The Vietnamese golden cypress is a rare tree that was only discovered in 1999, on a high ridge in the mountains of northern Vietnam. The discovery caused great excitement: not only was it a species new to science, but it was different enough to be placed in its own genus Xanthocyparis.
Known locally as Bach vang, the Vietnamese golden cypress grows to 10-15m high with a diameter of up to 50-80cm. It has a pyramidal shape when young and a broad, flattened crown when mature.
The species is believed to have a very limited range in the mountains of northern Vietnam, close to the border with China. In 2012, one individual was found in Guangxi Province, China, although there is no further information on its occurrence there.
Cutting of the tree for timber and firewood is thought to be the most serious threat. The timber is very hard and scented so is an attractive material for local construction. Most trees are relatively small and contorted however, and this, combined with the difficulty of transporting timber from these inaccessible areas, limits its attractiveness for the timber trade. There is some evidence that it has been cut for firewood in some areas.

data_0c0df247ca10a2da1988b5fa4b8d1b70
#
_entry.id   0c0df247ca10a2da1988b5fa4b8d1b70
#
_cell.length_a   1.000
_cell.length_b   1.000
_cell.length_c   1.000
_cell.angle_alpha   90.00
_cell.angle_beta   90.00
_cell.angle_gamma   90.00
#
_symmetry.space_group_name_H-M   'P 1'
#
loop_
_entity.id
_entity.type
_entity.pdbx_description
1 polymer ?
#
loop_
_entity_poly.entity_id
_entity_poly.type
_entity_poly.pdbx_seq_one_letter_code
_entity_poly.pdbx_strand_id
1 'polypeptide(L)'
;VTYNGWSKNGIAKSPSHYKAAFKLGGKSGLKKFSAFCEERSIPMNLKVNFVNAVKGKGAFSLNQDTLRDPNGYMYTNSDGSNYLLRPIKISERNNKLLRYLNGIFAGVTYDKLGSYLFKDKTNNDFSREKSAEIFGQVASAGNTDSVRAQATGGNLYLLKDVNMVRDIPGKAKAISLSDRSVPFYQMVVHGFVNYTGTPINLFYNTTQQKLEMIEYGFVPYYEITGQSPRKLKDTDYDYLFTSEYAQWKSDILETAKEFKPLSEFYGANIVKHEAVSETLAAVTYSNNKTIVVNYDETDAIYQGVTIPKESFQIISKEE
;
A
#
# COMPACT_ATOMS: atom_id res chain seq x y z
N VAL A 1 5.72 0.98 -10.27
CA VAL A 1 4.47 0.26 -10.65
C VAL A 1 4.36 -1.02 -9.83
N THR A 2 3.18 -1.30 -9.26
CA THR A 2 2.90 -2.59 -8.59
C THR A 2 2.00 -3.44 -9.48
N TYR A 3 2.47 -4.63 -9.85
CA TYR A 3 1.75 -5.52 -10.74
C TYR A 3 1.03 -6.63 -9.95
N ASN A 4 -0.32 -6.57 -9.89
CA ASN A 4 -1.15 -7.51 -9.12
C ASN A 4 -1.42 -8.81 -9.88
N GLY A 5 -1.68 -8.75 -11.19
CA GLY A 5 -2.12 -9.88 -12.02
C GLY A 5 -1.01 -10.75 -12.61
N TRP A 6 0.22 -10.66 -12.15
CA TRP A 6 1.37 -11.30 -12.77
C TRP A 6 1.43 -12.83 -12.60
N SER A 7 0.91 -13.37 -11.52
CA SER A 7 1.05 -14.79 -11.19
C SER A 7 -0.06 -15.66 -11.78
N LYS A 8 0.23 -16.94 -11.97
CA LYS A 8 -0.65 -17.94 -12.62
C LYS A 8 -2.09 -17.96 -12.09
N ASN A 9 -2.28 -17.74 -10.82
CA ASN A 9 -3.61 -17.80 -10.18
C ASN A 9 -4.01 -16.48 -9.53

Since the species is only found on high, inaccessible ridges, the threat from agricultural expansion is limited. The tree has not been found in intact forest on lower slopes within its range, so it is believed to be naturally confined to the higher altitudes. The tree is very slow growing and although regeneration has been recorded in the wild, it is thought to be limited.
The Global Trees Campaign has been working to protect and restore rare trees in northern Vietnam since 2005. Read about our current work here.
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Nearly half of the world’s 245 magnolia species are threatened with extinction.